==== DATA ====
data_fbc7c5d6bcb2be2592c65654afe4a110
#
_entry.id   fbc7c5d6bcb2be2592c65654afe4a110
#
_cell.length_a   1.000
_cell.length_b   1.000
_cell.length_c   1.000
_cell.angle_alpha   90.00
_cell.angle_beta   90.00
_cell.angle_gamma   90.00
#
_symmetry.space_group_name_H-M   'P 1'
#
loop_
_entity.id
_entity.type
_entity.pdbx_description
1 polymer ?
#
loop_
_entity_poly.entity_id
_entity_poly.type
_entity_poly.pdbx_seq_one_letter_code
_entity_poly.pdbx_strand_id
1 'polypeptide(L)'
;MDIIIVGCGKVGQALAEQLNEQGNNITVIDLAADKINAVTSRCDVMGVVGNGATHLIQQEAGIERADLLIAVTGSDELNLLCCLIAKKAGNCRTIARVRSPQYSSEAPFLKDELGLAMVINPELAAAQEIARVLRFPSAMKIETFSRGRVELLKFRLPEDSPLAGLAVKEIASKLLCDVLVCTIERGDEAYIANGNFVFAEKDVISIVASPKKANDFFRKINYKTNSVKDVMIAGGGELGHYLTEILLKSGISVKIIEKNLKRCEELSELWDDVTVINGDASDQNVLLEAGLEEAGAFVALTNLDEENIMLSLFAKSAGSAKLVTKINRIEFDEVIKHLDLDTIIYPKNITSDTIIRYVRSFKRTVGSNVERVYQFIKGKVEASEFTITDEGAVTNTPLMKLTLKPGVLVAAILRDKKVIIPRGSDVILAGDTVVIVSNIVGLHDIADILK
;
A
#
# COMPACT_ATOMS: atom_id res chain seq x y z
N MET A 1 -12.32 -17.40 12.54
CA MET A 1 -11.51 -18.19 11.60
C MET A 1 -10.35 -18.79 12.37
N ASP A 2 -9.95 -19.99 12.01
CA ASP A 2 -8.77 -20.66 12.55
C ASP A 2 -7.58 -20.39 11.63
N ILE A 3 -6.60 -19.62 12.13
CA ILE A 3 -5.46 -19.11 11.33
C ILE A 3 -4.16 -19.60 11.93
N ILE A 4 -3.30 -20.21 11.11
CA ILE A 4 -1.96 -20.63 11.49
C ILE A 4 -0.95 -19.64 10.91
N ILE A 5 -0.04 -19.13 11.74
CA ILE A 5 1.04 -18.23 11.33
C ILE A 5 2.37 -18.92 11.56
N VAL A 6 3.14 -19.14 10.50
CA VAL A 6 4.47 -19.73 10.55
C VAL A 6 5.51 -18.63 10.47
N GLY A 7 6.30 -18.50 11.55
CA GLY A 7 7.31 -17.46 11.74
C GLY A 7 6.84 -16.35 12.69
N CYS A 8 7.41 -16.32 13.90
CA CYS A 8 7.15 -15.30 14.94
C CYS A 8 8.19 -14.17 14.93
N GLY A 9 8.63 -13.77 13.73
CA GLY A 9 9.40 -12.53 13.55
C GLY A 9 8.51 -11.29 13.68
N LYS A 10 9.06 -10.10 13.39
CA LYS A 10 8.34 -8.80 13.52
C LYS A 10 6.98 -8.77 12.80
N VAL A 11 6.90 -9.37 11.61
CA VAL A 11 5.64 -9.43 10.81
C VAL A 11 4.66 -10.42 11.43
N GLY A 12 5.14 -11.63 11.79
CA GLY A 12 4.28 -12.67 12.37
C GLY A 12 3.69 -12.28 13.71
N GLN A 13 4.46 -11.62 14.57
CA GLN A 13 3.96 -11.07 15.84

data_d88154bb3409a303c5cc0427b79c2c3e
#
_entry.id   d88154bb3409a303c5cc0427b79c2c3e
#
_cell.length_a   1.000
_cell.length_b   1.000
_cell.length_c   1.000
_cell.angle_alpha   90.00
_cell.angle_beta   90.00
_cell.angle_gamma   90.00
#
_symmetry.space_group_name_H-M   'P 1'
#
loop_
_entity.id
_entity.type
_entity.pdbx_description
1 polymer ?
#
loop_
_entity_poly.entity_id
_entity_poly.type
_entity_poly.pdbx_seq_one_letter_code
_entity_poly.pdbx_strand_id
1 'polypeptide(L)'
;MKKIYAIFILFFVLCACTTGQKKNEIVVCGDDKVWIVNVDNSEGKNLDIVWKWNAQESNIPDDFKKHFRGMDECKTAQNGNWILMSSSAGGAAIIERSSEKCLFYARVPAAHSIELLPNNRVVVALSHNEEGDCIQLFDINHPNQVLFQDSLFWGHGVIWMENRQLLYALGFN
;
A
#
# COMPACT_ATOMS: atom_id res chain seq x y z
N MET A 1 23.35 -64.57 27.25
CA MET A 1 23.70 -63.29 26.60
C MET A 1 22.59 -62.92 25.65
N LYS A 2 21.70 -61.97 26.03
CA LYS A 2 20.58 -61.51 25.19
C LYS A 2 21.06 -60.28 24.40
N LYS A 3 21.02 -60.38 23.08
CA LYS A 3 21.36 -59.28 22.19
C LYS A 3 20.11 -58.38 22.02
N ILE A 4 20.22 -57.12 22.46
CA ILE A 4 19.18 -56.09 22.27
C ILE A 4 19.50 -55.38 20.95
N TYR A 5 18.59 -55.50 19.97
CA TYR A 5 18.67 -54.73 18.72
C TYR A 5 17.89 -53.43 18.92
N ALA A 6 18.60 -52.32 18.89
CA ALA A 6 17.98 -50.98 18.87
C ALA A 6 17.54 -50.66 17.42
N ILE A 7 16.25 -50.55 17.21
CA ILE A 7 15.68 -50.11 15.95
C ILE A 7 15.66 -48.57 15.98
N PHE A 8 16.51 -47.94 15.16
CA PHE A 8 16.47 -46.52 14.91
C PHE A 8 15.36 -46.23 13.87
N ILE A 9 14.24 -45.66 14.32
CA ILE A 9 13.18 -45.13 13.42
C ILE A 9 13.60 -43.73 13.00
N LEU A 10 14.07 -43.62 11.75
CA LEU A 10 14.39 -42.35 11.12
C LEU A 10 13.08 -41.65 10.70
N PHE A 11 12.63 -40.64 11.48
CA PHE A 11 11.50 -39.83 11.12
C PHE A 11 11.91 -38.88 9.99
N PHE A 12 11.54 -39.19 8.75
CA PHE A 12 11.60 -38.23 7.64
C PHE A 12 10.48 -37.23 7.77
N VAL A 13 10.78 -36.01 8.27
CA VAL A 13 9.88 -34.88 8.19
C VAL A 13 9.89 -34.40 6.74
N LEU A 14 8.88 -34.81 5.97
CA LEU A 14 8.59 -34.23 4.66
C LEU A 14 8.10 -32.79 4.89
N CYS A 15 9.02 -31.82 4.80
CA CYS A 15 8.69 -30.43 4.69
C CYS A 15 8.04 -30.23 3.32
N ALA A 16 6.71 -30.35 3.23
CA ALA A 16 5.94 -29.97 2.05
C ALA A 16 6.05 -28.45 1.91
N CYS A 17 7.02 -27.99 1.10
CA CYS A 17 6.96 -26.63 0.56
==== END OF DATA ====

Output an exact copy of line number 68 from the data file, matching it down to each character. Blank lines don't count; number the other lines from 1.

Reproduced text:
CA GLN A 13 3.96 -11.07 15.84